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Highrise: 1908

Cleveland, Ohio, circa 1908. "New England Building, Euclid Avenue." 8x10 inch dry plate glass negative, Detroit Publishing Company. View full size.

Cleveland, Ohio, circa 1908. "New England Building, Euclid Avenue." 8x10 inch dry plate glass negative, Detroit Publishing Company. View full size.


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Burrows Brothers

A name I haven't heard for a while. Notable office supply store, out of business by 1993.

re: Eureka

I would have thought the Dentist was on the 6th floor, counting the ground floor as #1. Or didn't they number the floors that way back then?

Also, throughout many of Shorpy's photos of turn-of-the-century big-city buildings, I find it fascinating that awnings were not universal, nor universally employed where they were installed. And how did they work? Were the controls fed through the window frame so you could manipulate them from indoors? Or did you have to hang out of the window to work with them? Yikes!

(edit) I stand corrected: I now see the 5th floor dentist, right above "Rapunzel's" tailor shop.

Say, Charlene

Do have the number for the awning repair company?

Sidewalk Superintendent

One thing never changes: the timeless presence of a Sidewalk Superintendent, with his bowler hat, idly watching the construction work from a gap in the fence and thinking about how he would handle the job if he were boss.

Six autos, six horsedrawn vehicles

That's early for such an even parking count. Well, a modern house draws modern visitors.

Re: Way up

Wondering also how he got up there. I see what looks like a pulley system above the worker's head. This could have been used to lift up work tools and other items that the worker couldn't carry up with him as he ascended the chimney. I think the pegs or attached ladder rungs are on the side we can't see.

Is there a fireman in the house?

On the light pole on the left side of the street, just above the stacks of lumber, there appears to be a crossbar that is on fire. Can anyone tell what this might be?

[Early Photoshop. - Dave]

U.S. Express Co.

The storefront tenant of Rapunzel's building, U.S. Express Co., was the family business of one of the most powerful politicians in the country, New York Republican boss (and, at the time, U.S. Senator) Thomas C. Platt. When N.Y. Governor Theodore Roosevelt stood up to Platt, Platt and Mark Hanna thought they found a safe place where Teddy could do no harm - the vice presidency. That plan soon backfired, and by the date of this photo Senator Platt, and his company, were fading into obscurity.

Another Eureka!

There's also another dentist on the 6th floor to the right. Above Mattie Davis' manicuring and massage place.

Hot Summer Day

Looks like it's fairly hot: walking in the shade, deployed window shades, etc. all in all the detail in this one is a 12 on a scale of 1 to 10.

Love the very early cars. Anyone know what makes they are?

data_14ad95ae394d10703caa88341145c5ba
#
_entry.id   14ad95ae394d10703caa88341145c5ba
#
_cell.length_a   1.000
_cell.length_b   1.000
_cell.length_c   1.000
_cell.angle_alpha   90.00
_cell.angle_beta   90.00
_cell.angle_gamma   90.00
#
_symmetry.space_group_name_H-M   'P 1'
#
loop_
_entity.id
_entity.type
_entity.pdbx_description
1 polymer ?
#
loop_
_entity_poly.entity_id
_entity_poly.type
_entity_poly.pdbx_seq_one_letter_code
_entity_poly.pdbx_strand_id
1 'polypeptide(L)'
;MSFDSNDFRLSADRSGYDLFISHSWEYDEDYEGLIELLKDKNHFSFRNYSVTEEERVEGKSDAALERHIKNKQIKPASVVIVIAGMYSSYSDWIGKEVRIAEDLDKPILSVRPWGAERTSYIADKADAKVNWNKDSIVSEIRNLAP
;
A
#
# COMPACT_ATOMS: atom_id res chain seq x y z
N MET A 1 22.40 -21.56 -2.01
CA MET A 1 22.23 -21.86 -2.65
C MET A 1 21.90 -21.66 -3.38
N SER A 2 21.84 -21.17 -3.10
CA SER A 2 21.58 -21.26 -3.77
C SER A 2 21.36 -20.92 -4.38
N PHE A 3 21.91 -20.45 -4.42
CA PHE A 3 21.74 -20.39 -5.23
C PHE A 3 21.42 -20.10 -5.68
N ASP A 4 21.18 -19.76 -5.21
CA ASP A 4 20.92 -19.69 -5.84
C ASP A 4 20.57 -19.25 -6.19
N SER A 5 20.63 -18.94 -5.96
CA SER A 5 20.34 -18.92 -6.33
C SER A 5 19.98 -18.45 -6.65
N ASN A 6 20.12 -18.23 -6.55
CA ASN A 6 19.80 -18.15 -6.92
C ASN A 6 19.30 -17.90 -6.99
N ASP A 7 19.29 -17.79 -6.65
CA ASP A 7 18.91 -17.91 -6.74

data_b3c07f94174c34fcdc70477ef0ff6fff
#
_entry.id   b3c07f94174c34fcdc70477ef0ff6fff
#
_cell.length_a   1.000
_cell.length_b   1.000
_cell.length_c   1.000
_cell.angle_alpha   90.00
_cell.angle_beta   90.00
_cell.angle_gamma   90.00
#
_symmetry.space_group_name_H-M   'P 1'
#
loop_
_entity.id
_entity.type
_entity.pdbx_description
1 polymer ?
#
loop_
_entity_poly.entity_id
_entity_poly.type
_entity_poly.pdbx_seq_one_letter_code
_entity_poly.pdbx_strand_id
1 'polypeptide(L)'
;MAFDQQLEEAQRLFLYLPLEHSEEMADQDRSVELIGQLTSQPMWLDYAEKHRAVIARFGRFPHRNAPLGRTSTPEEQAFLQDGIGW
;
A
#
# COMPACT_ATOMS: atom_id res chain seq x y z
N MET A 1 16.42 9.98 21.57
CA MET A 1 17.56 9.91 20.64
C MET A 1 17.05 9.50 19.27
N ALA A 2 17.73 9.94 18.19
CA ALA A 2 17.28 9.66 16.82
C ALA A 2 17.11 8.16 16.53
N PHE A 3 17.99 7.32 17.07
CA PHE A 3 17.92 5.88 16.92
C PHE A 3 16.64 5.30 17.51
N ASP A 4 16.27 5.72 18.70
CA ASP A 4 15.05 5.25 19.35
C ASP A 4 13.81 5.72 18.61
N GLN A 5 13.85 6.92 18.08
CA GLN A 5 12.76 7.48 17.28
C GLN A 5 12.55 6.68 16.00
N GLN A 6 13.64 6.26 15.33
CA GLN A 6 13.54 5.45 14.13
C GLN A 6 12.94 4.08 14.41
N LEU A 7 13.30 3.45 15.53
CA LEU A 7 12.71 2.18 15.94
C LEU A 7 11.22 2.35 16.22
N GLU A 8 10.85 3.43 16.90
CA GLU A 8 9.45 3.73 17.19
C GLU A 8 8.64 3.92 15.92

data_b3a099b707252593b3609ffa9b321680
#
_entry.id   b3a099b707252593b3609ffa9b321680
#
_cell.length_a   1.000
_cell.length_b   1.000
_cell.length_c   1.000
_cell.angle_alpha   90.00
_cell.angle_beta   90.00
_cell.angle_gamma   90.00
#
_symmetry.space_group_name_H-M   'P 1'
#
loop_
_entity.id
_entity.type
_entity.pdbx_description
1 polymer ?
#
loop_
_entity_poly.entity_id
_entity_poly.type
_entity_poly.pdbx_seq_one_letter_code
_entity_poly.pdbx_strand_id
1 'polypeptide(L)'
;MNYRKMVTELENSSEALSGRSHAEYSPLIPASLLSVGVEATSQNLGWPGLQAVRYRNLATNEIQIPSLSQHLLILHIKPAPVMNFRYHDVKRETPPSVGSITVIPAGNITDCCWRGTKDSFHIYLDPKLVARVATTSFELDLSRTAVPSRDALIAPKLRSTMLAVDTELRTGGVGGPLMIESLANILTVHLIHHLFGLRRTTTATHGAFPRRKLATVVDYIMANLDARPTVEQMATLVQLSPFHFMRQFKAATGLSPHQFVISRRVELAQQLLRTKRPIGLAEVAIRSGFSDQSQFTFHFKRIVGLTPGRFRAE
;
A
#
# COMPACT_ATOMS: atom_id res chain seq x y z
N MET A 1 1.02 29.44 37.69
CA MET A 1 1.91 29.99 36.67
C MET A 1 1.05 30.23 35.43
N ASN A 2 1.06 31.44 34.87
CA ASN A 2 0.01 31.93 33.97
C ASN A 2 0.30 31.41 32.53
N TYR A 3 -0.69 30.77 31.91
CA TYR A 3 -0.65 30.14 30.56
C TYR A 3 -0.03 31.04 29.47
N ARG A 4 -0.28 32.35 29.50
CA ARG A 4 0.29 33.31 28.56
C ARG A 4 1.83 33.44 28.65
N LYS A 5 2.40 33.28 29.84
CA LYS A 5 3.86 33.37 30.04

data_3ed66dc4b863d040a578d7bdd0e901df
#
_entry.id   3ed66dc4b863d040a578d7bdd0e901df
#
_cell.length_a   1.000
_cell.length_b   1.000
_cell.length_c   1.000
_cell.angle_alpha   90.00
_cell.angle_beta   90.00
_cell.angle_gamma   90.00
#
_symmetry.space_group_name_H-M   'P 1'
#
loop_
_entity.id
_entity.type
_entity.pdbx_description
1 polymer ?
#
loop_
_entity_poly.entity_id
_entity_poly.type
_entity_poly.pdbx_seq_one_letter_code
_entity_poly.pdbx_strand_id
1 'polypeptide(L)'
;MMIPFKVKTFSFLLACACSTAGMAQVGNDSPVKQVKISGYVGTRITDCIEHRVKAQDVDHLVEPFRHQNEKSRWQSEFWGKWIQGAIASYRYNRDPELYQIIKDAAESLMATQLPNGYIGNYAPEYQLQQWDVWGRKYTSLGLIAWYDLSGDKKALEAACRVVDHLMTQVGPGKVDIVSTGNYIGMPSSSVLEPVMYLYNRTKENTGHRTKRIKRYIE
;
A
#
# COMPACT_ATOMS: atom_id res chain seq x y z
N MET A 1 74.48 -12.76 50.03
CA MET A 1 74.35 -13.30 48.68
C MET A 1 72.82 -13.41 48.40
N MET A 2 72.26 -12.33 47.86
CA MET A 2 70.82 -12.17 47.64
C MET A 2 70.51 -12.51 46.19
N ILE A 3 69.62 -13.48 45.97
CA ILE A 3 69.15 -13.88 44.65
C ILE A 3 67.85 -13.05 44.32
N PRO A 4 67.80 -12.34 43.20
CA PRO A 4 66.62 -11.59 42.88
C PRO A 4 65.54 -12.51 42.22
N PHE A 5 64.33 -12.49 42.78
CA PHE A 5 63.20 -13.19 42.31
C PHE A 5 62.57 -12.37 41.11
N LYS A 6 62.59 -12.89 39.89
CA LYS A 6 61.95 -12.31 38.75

Get a Room

Amazingly, the New England Building still lives on as a Holiday Inn Express.

[The Holiday Inn is a tenant in what's now called the Guardian Bank Building. - Davew]

Wintons on the street?

A pretty high percentage of automobiles for 1905, but in that time frame Cleveland was a major automobile manufacturing center. According to Wikipedia: "In 1899, more than one hundred Winton vehicles were sold, making the company the largest manufacturer of gas-powered automobiles in the United States."

At least five of those cars along the street look like early Winton autos.

Still there.

The New England Building, as well as the Garfield Building on our left, are both still there at Euclid and East 6th, just off Public Square. The New England Building was completed in 1896 and became a Holiday Inn Express in 1999. The Garfield Building, completed in 1895, eventually became known as the National City Bank Building. NCB is now PNC Bank.

Equine Demise

Not bad for 1905, the automobiles in this picture outnumber the horse carriages 7 to 5. Those other cities were eating Cleveland's dust.

High at work

Just curious as who can read sign painting on windows that are 8 to 12 stories up in the air. Maybe the guy sitting at his desk across the street in an equally tall building? I mean no way can one crane their neck up from the sidewalk to read such lettering. I've noticed this a lot on these old city view photos.

Star billing

The Star Theater (by all appearances, a rather small house) has R.C. Herz in "The Private Secretary." Ralph C. Herz, born in 1878 in Paris, would have been about 30 at this point. He made his theatrical debut in London in 1900, and his Broadway debut in 1902. He was later a producer as well as a performer. He also made three movies. His career was cut short by his death from diabetes at age 43. The play is most likely a revival of a William Gillette comedy from 1884, "Digbey's Secretary."

Early Cars

A fantastic shot of the transition between horse-power to gasoline. There seems to be six automobiles parked against the curb. Five of them look like Knoxmobiles, but the lamps are in the wrong place.

Any ideas from the community?


I have found the obligatory dentist's office. On the fifth floor above the Ben Rich Cigar shop on the right.


Is held captive by Tappe the tailor.

Way up

What a fantastic photograph. There is detail in the steeplejack working on the chimney, far left right. Just wondering how they got to the top back then, internally or outside rungs. Wonderful.


Is that young lady about to drop a water balloon on her rival?

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